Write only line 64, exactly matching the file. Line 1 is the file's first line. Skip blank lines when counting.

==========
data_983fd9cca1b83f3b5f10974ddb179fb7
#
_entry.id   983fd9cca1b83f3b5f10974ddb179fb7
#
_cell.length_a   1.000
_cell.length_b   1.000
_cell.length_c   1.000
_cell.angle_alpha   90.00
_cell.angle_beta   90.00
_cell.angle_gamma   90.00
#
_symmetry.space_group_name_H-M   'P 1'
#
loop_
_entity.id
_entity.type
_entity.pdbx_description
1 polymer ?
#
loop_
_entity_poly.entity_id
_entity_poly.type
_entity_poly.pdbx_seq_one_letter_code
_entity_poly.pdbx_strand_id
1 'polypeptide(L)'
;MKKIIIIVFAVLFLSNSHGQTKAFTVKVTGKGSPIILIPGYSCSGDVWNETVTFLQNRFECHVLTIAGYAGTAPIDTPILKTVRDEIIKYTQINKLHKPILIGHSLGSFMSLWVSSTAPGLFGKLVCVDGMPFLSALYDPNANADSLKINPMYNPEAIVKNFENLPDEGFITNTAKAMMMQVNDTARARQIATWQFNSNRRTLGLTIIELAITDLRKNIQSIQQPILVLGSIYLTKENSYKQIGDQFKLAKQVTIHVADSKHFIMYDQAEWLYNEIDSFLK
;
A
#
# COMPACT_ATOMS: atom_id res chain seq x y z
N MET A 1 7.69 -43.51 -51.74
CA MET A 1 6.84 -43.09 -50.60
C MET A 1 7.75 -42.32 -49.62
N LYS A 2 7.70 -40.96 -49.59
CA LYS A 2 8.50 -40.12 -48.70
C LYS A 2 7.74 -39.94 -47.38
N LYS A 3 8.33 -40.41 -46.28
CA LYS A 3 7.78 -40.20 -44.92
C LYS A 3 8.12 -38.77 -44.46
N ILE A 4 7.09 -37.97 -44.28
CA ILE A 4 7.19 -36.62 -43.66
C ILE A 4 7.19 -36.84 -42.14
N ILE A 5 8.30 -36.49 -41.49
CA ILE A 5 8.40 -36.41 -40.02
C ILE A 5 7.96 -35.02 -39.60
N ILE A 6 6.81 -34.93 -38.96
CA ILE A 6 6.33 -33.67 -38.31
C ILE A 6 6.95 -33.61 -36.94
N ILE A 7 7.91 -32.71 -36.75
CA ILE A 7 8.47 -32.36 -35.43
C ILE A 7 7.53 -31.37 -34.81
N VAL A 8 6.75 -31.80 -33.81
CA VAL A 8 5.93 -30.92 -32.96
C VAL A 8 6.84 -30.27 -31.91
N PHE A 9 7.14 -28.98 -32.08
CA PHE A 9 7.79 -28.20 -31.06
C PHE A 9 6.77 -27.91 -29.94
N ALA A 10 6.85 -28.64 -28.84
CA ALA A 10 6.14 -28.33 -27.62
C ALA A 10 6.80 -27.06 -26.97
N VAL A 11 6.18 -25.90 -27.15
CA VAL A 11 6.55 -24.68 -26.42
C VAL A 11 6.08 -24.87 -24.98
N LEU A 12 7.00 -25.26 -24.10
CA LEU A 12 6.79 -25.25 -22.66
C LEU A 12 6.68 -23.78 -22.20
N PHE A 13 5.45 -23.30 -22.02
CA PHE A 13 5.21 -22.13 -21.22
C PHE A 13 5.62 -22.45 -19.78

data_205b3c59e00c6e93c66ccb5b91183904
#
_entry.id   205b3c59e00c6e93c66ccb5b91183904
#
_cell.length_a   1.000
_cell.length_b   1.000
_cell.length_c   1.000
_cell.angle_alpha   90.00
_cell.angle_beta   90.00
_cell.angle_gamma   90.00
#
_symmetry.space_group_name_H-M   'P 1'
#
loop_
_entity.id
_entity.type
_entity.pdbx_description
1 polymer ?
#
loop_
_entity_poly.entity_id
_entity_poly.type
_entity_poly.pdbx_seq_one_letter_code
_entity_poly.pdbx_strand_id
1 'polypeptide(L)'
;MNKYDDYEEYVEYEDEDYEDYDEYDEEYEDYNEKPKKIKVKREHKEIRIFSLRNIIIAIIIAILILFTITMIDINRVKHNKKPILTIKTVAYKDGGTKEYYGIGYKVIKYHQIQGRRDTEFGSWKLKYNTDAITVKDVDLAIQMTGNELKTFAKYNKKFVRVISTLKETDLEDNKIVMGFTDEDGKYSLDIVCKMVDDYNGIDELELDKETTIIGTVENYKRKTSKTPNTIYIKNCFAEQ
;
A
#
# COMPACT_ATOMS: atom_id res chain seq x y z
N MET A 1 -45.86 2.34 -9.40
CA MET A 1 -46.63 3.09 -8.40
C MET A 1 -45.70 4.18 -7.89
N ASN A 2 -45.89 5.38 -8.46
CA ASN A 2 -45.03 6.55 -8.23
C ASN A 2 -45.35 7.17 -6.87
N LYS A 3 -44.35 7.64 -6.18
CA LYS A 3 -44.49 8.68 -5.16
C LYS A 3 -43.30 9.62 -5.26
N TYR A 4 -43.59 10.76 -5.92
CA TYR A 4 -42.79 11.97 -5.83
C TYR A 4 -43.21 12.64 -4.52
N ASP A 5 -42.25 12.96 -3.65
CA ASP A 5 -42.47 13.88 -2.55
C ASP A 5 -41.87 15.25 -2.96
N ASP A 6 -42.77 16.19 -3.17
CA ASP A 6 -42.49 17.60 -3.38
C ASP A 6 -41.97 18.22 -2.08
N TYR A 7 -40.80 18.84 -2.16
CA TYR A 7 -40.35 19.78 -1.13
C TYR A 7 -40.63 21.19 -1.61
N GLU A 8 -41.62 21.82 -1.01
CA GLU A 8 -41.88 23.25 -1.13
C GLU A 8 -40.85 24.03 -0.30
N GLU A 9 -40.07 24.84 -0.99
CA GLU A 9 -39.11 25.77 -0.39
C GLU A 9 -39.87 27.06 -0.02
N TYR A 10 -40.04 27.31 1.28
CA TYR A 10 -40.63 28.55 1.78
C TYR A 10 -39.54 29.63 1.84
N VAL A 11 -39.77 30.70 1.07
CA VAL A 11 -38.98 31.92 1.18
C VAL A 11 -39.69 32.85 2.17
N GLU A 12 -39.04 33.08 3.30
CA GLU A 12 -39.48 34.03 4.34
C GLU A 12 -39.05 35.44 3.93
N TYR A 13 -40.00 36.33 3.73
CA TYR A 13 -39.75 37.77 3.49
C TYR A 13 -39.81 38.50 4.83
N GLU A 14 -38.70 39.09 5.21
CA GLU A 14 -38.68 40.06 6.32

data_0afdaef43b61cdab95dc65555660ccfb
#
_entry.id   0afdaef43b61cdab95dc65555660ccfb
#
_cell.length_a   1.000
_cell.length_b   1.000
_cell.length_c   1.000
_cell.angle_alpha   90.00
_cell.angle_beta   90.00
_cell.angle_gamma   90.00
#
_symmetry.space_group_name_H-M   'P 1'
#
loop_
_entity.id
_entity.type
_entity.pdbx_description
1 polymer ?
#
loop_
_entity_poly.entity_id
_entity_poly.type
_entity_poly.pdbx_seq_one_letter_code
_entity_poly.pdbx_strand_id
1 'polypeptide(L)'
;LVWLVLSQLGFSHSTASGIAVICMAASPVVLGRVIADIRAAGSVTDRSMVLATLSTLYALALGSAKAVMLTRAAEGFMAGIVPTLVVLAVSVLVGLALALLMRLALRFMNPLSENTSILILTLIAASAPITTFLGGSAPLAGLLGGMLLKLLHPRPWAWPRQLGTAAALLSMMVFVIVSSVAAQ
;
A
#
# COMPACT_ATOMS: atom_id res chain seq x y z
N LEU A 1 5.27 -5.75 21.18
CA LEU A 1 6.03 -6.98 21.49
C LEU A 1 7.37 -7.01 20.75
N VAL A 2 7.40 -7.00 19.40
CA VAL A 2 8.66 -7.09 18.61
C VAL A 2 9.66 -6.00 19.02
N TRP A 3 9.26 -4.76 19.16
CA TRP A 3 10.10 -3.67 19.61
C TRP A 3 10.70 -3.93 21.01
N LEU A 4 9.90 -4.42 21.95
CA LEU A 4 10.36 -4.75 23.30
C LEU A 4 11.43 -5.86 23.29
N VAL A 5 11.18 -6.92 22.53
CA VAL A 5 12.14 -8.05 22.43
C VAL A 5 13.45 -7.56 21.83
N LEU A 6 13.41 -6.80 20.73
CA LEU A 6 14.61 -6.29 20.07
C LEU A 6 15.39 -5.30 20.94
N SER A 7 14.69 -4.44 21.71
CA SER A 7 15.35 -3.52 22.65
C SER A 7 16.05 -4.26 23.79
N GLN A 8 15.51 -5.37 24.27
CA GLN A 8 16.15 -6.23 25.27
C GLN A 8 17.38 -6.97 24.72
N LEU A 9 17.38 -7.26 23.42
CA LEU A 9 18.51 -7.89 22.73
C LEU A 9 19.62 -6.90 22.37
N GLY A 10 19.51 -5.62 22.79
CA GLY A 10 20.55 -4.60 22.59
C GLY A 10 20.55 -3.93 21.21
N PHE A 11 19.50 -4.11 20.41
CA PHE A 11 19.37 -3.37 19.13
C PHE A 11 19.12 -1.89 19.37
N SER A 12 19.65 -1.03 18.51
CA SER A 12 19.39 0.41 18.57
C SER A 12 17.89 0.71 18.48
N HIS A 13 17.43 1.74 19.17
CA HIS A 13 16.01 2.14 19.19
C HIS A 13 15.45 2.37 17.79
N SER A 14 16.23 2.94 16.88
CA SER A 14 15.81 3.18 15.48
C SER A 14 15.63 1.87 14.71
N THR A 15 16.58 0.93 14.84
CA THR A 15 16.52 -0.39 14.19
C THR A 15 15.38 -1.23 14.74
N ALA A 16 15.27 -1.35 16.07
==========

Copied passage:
N LEU A 12 7.00 -25.26 -24.10